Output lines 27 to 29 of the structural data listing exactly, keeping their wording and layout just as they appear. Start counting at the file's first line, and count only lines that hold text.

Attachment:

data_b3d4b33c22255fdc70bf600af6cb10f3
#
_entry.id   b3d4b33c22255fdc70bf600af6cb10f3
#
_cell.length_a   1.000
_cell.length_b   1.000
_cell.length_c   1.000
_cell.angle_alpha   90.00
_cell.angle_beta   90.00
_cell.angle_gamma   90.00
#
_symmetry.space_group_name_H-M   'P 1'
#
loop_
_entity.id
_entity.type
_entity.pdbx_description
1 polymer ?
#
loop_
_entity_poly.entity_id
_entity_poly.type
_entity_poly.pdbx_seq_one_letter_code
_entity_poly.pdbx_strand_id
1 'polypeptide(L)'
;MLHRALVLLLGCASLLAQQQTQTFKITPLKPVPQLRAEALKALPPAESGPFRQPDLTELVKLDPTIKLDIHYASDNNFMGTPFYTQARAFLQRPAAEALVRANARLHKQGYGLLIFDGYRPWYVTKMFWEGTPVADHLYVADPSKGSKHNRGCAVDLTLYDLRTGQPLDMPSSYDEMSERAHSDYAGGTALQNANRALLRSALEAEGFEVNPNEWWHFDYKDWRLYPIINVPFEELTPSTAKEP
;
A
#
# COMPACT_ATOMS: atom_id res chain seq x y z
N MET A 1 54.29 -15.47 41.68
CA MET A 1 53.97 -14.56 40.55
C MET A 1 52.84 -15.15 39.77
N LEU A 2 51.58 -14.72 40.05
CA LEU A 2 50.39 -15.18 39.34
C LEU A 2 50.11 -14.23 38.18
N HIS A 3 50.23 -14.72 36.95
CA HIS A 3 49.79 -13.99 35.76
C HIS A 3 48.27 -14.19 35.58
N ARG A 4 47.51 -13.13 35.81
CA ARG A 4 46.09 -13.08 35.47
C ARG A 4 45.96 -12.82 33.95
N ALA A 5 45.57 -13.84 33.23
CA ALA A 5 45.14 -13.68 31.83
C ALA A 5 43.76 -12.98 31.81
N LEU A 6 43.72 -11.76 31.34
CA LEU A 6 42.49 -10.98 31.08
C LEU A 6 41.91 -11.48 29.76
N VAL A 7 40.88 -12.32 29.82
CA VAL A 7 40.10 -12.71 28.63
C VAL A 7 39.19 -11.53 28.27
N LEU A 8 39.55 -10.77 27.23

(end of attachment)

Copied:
;
A
#